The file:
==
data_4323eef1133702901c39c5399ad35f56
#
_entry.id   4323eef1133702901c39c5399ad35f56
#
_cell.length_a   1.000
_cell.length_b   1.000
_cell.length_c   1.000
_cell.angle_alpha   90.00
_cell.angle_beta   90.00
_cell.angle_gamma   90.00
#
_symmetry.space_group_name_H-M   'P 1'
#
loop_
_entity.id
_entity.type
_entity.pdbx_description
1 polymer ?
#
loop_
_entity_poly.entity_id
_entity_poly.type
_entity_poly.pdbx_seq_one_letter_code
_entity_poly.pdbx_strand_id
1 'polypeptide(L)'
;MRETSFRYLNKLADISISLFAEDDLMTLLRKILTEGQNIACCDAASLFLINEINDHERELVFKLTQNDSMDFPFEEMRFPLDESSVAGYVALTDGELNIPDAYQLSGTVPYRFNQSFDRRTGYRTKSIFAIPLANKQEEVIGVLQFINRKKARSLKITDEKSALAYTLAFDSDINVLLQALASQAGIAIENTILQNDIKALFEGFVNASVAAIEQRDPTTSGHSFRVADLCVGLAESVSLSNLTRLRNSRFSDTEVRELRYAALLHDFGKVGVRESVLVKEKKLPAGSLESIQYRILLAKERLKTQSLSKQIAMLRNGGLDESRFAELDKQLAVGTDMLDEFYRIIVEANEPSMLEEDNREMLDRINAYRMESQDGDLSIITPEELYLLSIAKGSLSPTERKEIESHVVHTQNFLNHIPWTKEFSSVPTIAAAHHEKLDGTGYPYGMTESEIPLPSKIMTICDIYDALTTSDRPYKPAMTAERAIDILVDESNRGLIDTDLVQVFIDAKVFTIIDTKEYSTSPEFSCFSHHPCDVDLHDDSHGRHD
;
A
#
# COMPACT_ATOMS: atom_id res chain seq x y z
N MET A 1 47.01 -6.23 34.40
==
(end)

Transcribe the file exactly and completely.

data_4323eef1133702901c39c5399ad35f56
#
_entry.id   4323eef1133702901c39c5399ad35f56
#
_cell.length_a   1.000
_cell.length_b   1.000
_cell.length_c   1.000
_cell.angle_alpha   90.00
_cell.angle_beta   90.00
_cell.angle_gamma   90.00
#
_symmetry.space_group_name_H-M   'P 1'
#
loop_
_entity.id
_entity.type
_entity.pdbx_description
1 polymer ?
#
loop_
_entity_poly.entity_id
_entity_poly.type
_entity_poly.pdbx_seq_one_letter_code
_entity_poly.pdbx_strand_id
1 'polypeptide(L)'
;MRETSFRYLNKLADISISLFAEDDLMTLLRKILTEGQNIACCDAASLFLINEINDHERELVFKLTQNDSMDFPFEEMRFPLDESSVAGYVALTDGELNIPDAYQLSGTVPYRFNQSFDRRTGYRTKSIFAIPLANKQEEVIGVLQFINRKKARSLKITDEKSALAYTLAFDSDINVLLQALASQAGIAIENTILQNDIKALFEGFVNASVAAIEQRDPTTSGHSFRVADLCVGLAESVSLSNLTRLRNSRFSDTEVRELRYAALLHDFGKVGVRESVLVKEKKLPAGSLESIQYRILLAKERLKTQSLSKQIAMLRNGGLDESRFAELDKQLAVGTDMLDEFYRIIVEANEPSMLEEDNREMLDRINAYRMESQDGDLSIITPEELYLLSIAKGSLSPTERKEIESHVVHTQNFLNHIPWTKEFSSVPTIAAAHHEKLDGTGYPYGMTESEIPLPSKIMTICDIYDALTTSDRPYKPAMTAERAIDILVDESNRGLIDTDLVQVFIDAKVFTIIDTKEYSTSPEFSCFSHHPCDVDLHDDSHGRHD
;
A
#
# COMPACT_ATOMS: atom_id res chain seq x y z
N MET A 1 47.01 -6.23 34.40